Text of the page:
Eyre Peninsula and the West Coast

Document Type

Book Chapter

Publication Title

Colonialism and its aftermath: A history of Aboriginal South Australia


Wakefield Press

Place of Publication

South Australia


School of Arts and Humanities




Brock, P. & Gara, T. (2017). Eyre Peninsula and the West Coast. In P. Brock & T. Gara (Eds.), Colonialism and Its Aftermath: A history of Aboriginal South Australia Adelaide (pp. 203-222). Wakefield Press. Available here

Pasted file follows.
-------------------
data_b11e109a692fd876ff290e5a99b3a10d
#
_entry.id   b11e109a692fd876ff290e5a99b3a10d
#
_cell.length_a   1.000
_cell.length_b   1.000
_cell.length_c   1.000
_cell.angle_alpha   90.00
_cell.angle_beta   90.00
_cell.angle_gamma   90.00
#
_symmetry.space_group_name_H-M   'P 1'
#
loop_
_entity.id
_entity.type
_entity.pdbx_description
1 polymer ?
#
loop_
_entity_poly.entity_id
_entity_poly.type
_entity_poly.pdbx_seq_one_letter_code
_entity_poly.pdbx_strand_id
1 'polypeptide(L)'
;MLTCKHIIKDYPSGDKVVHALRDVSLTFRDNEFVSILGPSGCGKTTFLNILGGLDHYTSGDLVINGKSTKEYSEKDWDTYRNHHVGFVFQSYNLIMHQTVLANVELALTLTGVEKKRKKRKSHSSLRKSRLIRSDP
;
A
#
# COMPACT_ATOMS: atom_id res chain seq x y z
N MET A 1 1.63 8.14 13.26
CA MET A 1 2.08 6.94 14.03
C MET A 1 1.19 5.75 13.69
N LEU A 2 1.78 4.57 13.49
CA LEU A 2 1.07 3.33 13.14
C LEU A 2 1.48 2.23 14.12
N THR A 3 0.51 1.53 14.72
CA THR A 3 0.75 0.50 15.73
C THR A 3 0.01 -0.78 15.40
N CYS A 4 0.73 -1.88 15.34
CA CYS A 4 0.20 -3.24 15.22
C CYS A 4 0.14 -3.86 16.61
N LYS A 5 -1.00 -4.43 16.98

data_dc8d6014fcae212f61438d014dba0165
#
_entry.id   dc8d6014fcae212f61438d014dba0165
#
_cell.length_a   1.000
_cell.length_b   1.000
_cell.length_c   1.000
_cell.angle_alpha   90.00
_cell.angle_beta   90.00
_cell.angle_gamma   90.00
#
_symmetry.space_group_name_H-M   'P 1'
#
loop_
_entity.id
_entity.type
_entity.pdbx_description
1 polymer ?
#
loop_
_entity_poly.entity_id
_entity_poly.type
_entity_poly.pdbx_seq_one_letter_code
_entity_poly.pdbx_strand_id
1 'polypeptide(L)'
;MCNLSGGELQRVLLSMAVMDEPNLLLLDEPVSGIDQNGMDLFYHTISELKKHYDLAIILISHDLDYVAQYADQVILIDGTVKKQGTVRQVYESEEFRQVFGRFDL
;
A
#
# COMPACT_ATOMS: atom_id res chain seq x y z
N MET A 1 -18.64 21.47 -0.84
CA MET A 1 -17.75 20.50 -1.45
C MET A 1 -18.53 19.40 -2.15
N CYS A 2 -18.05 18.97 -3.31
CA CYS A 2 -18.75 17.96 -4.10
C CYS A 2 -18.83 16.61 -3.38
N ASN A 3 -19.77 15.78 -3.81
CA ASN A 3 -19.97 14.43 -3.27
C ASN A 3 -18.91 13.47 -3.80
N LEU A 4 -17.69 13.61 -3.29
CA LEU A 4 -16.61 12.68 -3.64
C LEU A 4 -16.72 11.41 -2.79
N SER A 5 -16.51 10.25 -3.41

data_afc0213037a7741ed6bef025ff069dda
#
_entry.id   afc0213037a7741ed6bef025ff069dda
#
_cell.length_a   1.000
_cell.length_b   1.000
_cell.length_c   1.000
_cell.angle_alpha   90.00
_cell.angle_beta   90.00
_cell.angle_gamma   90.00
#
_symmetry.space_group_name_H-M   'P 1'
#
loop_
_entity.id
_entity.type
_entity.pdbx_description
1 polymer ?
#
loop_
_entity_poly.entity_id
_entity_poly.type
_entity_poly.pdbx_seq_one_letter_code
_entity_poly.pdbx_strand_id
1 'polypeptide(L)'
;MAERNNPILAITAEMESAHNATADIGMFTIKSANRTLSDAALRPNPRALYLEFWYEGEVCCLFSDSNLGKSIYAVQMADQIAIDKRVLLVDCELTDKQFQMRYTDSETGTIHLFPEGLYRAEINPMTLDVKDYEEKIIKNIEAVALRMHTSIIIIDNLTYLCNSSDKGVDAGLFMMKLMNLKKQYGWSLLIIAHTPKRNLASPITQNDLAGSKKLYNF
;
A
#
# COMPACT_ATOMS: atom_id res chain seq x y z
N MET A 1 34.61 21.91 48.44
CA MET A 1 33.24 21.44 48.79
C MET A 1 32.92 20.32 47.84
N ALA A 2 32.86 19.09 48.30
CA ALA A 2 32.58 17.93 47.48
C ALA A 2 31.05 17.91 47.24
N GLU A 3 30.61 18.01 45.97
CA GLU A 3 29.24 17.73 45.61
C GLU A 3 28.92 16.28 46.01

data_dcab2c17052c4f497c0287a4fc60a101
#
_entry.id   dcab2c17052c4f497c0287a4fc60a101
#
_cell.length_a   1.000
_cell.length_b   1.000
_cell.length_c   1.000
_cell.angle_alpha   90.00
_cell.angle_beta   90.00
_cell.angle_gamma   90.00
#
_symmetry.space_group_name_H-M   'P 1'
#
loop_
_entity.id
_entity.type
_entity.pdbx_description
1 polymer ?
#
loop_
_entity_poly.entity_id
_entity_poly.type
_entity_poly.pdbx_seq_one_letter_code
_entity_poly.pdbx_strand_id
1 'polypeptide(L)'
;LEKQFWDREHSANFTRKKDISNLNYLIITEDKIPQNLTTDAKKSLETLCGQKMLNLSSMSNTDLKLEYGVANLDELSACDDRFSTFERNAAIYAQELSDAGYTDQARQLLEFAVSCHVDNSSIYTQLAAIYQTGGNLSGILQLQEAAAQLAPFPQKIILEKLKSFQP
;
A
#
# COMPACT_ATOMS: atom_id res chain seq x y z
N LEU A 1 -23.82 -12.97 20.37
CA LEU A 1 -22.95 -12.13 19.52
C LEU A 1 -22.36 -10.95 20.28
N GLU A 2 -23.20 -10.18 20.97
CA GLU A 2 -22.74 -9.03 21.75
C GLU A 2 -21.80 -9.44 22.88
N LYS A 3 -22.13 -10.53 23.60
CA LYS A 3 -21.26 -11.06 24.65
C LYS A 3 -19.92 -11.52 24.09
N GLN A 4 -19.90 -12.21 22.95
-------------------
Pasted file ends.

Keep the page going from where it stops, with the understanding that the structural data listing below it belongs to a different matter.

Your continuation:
Deep, protected harbours and wetlands dot the coast of Eyre Peninsula at regular intervals from Fowlers Bay to the upper Spencer Gulf. Teeming with fish, shellfish and crustaceans, as well as copious birdlife, they provided a rich resource for countless generations in spring and summer. Kangaroos, wombats and other wildlife abounded on the adjacent rolling plains. The region was home to a number of Aboriginal language and cultural groups. The Nauo occupied the south-western part of the peninsula, from about Coffin Bay to Streaky Bay, with the Barngarla on the eastern side. Wirangu country extended from Streaky Bay to Fowlers Bay and further westwards, and also included the western Gawler Ranges. The eastern Gawler Ranges and the Lake Gairdner area were the territory of the Kokatha

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